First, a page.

Wave energy company, Mocean Energy, has selected technology developed by the University of Edinburgh to help develop its first half-scale wave energy prototype.
Mocean Energy secured £3.3 million in funding from Wave Energy Scotland (WES) in January to develop and build a scale prototype of the company’s Blue Horizon wave machine – which is set to be deployed in Orkney next year.
The Edinburgh-based energy firm has chosen the University’s C-GEN technology to provide the power take-off (PTO) system for its utility-scale demonstrator.
C-GEN is a highly efficient direct-drive generator that can operate in a range of wave conditions no matter how treacherous.
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Researchers at the University are also working alongside WES as part of a separate project to further develop and demonstrate the technology.
Commenting on the announcement, Professor Markus Mueller from the University of Edinburgh said: “The integration of the C-GEN generator into Mocean’s wave energy device is an exciting development, pushing forward the benefits of the modular direct-drive generator from marine test rig to marine environment operation.
“This programme will allow us to industrialise the design and manufacture of C-GEN for marine renewable applications and demonstrate C-GEN in a real environment, at a relevant scale and under realistic load profiles.”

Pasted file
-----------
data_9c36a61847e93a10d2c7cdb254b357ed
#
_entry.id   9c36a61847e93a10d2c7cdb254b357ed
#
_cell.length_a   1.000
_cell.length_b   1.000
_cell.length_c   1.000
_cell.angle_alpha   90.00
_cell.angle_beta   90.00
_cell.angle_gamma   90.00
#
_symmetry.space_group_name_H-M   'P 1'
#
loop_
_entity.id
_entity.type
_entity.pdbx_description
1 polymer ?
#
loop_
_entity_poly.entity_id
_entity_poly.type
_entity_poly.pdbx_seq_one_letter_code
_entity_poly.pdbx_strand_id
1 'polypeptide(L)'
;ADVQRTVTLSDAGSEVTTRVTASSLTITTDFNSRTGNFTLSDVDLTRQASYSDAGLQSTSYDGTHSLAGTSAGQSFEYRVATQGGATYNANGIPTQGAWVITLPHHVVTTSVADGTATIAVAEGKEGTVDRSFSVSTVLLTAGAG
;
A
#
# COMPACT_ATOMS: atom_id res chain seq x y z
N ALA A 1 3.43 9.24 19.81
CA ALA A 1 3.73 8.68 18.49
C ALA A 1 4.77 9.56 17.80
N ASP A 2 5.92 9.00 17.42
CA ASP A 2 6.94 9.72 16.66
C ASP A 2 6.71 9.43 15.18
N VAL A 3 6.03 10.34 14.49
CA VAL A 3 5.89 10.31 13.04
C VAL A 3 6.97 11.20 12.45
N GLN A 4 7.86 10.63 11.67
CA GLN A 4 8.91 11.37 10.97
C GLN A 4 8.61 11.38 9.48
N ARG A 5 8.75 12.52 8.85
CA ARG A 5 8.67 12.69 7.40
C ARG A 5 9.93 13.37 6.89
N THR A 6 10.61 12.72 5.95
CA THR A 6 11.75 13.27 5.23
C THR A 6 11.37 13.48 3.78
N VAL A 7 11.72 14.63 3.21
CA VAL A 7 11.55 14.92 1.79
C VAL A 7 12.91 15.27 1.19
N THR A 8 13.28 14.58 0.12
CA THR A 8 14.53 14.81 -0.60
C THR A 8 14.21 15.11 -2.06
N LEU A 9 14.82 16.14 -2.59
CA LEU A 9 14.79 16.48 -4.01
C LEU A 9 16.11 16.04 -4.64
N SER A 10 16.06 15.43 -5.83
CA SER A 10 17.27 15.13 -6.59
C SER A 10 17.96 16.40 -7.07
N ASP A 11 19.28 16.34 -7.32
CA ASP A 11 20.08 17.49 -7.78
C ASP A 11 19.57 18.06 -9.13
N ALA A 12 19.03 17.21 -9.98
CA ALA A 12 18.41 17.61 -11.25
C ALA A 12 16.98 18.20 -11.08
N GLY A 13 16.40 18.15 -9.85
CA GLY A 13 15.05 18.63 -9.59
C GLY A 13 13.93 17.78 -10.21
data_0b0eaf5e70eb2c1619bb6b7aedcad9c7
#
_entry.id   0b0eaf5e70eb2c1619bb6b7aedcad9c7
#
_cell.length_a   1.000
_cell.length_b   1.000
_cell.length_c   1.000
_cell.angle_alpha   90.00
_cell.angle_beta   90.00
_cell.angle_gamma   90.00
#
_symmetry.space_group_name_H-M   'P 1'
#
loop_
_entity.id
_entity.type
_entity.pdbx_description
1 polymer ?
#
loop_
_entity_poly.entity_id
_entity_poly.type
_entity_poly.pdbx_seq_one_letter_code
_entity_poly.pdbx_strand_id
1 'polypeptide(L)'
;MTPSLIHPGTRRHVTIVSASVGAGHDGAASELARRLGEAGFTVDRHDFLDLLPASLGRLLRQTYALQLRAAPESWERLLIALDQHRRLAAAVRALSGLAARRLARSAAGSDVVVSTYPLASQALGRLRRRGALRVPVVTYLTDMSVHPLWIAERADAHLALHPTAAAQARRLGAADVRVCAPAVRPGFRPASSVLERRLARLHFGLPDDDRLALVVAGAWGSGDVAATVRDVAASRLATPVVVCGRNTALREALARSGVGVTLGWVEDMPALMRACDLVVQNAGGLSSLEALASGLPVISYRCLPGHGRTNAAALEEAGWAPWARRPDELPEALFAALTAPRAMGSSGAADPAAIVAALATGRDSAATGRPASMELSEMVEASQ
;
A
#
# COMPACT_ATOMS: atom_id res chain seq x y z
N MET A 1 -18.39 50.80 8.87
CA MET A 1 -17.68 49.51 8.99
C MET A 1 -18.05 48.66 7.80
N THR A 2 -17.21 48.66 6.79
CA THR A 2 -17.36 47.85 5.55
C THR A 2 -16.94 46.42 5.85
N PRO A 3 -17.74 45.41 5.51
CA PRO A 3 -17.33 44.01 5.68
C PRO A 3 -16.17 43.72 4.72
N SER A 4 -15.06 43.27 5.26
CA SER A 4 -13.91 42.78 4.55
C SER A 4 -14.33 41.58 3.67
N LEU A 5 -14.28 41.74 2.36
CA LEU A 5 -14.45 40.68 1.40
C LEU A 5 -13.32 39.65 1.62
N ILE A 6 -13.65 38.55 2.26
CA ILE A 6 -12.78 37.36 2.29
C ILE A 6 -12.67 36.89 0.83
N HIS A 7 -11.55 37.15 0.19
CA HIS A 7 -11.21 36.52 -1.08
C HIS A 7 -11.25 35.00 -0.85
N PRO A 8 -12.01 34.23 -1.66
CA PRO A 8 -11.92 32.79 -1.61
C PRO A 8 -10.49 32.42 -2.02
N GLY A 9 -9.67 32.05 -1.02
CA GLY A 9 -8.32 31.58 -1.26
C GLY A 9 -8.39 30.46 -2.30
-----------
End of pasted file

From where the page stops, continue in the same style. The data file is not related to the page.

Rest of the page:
Moving forward, the two teams will build a test rig, which is set to be tested at a facility in Rosyth. The University-made technology will be put through performance and acceptance testing using representative wave data, Mocean Energy confirmed.
Cameron McNatt, managing director at Mocean Energy, said: “To date, our focus has been on the hydrodynamic and mechanical performance of the Blue Horizon.
“Blue Horizon is a hinged raft with a unique geometry which flexes in two dimensions via a relatively slow-moving single hinge. C-GEN is a good match for us because it delivers high efficiencies in the right range of speeds.”
McNatt added: “Our test programme will ensure we optimise the performance of both technologies to extract the maximum mechanical energy from our operational machine.”